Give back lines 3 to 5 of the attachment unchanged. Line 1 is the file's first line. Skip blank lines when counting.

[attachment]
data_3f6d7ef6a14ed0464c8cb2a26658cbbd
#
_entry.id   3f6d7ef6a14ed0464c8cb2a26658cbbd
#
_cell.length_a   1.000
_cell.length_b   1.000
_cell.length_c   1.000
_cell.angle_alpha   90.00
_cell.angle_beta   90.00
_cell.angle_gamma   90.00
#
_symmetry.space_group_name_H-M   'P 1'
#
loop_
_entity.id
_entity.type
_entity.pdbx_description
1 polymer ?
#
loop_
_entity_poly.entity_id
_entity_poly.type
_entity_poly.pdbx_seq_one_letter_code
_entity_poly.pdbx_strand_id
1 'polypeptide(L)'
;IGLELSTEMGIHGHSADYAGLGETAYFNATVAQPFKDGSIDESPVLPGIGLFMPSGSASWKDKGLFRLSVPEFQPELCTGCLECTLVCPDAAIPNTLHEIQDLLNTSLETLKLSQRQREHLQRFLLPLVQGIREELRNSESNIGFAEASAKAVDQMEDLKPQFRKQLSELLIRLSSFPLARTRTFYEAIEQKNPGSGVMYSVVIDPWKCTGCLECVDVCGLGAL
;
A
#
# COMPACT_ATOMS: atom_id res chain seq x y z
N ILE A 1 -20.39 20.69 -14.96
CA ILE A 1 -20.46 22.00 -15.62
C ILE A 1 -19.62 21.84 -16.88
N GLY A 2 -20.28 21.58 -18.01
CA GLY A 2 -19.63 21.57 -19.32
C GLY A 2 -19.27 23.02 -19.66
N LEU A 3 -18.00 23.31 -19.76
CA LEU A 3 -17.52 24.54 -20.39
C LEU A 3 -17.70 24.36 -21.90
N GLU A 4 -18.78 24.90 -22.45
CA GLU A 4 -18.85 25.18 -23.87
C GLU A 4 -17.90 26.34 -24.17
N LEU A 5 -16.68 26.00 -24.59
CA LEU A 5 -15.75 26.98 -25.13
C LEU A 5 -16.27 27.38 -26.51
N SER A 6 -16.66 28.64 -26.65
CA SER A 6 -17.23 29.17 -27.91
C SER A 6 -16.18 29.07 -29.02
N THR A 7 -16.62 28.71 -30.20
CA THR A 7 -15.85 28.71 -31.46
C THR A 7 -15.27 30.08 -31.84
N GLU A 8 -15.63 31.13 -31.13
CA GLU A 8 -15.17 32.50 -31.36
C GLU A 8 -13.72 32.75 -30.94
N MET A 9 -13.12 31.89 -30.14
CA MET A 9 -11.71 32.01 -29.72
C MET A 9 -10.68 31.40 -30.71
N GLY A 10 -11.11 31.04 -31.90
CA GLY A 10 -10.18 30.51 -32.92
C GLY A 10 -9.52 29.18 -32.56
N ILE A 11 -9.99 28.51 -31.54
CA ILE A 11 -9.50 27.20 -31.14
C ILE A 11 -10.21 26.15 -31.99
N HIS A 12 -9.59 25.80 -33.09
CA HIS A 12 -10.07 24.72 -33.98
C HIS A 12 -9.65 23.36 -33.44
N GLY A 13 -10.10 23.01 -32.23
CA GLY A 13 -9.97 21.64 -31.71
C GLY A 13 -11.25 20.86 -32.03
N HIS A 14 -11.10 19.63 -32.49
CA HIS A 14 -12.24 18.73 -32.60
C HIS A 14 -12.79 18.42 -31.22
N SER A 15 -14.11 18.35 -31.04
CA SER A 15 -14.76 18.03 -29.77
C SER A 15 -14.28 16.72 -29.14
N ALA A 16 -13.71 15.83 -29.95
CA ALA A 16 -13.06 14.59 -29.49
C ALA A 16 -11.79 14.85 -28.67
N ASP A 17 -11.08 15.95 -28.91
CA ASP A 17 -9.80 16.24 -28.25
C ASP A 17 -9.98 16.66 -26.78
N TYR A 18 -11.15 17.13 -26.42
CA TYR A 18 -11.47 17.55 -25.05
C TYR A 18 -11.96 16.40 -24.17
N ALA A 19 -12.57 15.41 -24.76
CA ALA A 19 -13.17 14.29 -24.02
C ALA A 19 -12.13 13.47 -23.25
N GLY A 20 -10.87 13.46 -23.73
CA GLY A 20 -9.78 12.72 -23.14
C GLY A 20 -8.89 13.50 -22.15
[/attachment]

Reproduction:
_entry.id   3f6d7ef6a14ed0464c8cb2a26658cbbd
#
_cell.length_a   1.000